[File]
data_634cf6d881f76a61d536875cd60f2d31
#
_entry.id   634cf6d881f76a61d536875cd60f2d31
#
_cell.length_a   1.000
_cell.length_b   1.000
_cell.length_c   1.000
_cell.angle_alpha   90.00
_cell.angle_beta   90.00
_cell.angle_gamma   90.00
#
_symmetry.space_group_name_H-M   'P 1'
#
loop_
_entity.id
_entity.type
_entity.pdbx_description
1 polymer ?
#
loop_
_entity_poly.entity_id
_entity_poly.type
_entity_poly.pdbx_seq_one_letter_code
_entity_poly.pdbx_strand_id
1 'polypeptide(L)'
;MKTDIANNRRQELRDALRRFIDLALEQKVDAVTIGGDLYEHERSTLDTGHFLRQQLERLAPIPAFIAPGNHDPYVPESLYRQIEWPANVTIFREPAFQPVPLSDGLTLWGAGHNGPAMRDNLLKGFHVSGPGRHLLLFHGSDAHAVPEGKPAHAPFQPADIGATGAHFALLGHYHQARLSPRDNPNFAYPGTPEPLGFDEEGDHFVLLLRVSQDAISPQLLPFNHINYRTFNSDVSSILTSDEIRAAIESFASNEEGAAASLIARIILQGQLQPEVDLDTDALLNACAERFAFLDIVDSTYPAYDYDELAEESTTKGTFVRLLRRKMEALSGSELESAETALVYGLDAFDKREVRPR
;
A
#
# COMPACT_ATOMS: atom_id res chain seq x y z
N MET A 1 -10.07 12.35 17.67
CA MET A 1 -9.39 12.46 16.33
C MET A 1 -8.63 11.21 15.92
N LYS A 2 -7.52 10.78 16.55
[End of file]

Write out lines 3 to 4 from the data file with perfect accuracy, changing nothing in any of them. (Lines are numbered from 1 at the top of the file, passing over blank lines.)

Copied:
_entry.id   634cf6d881f76a61d536875cd60f2d31
#